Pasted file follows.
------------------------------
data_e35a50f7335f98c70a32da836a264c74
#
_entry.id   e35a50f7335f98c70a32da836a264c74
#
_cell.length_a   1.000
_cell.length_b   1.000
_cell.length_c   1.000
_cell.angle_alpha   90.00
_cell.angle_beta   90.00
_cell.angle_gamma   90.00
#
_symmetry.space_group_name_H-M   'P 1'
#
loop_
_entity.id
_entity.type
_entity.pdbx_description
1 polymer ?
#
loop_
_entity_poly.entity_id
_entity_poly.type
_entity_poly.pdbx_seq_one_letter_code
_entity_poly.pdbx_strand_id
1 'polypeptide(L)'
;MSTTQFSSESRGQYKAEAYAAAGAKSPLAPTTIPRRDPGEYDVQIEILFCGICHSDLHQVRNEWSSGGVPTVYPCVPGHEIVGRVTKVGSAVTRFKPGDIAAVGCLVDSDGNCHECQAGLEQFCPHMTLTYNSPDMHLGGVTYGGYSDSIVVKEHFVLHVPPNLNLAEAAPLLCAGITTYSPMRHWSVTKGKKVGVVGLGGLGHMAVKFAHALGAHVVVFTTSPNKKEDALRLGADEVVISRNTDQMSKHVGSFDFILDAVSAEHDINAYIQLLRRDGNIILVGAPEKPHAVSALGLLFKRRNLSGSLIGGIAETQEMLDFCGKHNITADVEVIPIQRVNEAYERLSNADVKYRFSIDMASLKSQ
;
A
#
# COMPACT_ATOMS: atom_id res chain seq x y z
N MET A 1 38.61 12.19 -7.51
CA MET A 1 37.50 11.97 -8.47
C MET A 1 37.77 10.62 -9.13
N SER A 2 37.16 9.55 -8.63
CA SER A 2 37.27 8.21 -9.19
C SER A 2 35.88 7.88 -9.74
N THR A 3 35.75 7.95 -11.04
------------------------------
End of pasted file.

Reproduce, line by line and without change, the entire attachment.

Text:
data_e35a50f7335f98c70a32da836a264c74
#
_entry.id   e35a50f7335f98c70a32da836a264c74
#
_cell.length_a   1.000
_cell.length_b   1.000
_cell.length_c   1.000
_cell.angle_alpha   90.00
_cell.angle_beta   90.00
_cell.angle_gamma   90.00
#
_symmetry.space_group_name_H-M   'P 1'
#
loop_
_entity.id
_entity.type
_entity.pdbx_description
1 polymer ?
#
loop_
_entity_poly.entity_id
_entity_poly.type
_entity_poly.pdbx_seq_one_letter_code
_entity_poly.pdbx_strand_id
1 'polypeptide(L)'
;MSTTQFSSESRGQYKAEAYAAAGAKSPLAPTTIPRRDPGEYDVQIEILFCGICHSDLHQVRNEWSSGGVPTVYPCVPGHEIVGRVTKVGSAVTRFKPGDIAAVGCLVDSDGNCHECQAGLEQFCPHMTLTYNSPDMHLGGVTYGGYSDSIVVKEHFVLHVPPNLNLAEAAPLLCAGITTYSPMRHWSVTKGKKVGVVGLGGLGHMAVKFAHALGAHVVVFTTSPNKKEDALRLGADEVVISRNTDQMSKHVGSFDFILDAVSAEHDINAYIQLLRRDGNIILVGAPEKPHAVSALGLLFKRRNLSGSLIGGIAETQEMLDFCGKHNITADVEVIPIQRVNEAYERLSNADVKYRFSIDMASLKSQ
;
A
#
# COMPACT_ATOMS: atom_id res chain seq x y z
N MET A 1 38.61 12.19 -7.51
CA MET A 1 37.50 11.97 -8.47
C MET A 1 37.77 10.62 -9.13
N SER A 2 37.16 9.55 -8.63
CA SER A 2 37.27 8.21 -9.19
C SER A 2 35.88 7.88 -9.74
N THR A 3 35.75 7.95 -11.04